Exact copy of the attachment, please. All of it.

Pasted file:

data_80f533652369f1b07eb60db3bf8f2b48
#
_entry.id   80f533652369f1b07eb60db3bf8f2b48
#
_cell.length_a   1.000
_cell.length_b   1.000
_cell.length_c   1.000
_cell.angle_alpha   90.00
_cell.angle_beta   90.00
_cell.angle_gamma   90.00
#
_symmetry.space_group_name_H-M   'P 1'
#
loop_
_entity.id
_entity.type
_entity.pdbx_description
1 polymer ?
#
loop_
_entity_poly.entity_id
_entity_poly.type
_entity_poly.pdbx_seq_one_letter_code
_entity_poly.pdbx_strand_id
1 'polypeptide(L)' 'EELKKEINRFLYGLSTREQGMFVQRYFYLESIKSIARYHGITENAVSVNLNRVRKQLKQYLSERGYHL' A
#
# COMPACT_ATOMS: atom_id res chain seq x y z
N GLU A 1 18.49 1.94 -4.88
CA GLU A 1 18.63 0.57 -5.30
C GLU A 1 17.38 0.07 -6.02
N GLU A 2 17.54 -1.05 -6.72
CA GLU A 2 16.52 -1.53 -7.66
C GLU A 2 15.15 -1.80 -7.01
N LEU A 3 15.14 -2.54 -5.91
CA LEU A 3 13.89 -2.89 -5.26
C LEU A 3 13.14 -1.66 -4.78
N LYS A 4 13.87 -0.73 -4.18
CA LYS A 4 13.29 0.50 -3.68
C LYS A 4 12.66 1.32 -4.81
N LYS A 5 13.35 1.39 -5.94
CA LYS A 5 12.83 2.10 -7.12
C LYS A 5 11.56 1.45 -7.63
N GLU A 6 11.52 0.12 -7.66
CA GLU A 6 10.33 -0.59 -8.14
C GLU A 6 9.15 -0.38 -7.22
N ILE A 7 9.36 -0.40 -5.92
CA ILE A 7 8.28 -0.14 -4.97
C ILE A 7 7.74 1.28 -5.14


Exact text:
data_80f533652369f1b07eb60db3bf8f2b48
#
_entry.id   80f533652369f1b07eb60db3bf8f2b48
#
_cell.length_a   1.000
_cell.length_b   1.000
_cell.length_c   1.000
_cell.angle_alpha   90.00
_cell.angle_beta   90.00
_cell.angle_gamma   90.00
#
_symmetry.space_group_name_H-M   'P 1'
#
loop_
_entity.id
_entity.type
_entity.pdbx_description
1 polymer ?
#
loop_
_entity_poly.entity_id
_entity_poly.type
_entity_poly.pdbx_seq_one_letter_code
_entity_poly.pdbx_strand_id
1 'polypeptide(L)' 'EELKKEINRFLYGLSTREQGMFVQRYFYLESIKSIARYHGITENAVSVNLNRVRKQLKQYLSERGYHL' A
#
# COMPACT_ATOMS: atom_id res chain seq x y z
N GLU A 1 18.49 1.94 -4.88
CA GLU A 1 18.63 0.57 -5.30
C GLU A 1 17.38 0.07 -6.02
N GLU A 2 17.54 -1.05 -6.72
CA GLU A 2 16.52 -1.53 -7.66
C GLU A 2 15.15 -1.80 -7.01
N LEU A 3 15.14 -2.54 -5.91
CA LEU A 3 13.89 -2.89 -5.26
C LEU A 3 13.14 -1.66 -4.78
N LYS A 4 13.87 -0.73 -4.18
CA LYS A 4 13.29 0.50 -3.68
C LYS A 4 12.66 1.32 -4.81
N LYS A 5 13.35 1.39 -5.94
CA LYS A 5 12.83 2.10 -7.12
C LYS A 5 11.56 1.45 -7.63
N GLU A 6 11.52 0.12 -7.66
CA GLU A 6 10.33 -0.59 -8.14
C GLU A 6 9.15 -0.38 -7.22
N ILE A 7 9.36 -0.40 -5.92
CA ILE A 7 8.28 -0.14 -4.97
C ILE A 7 7.74 1.28 -5.14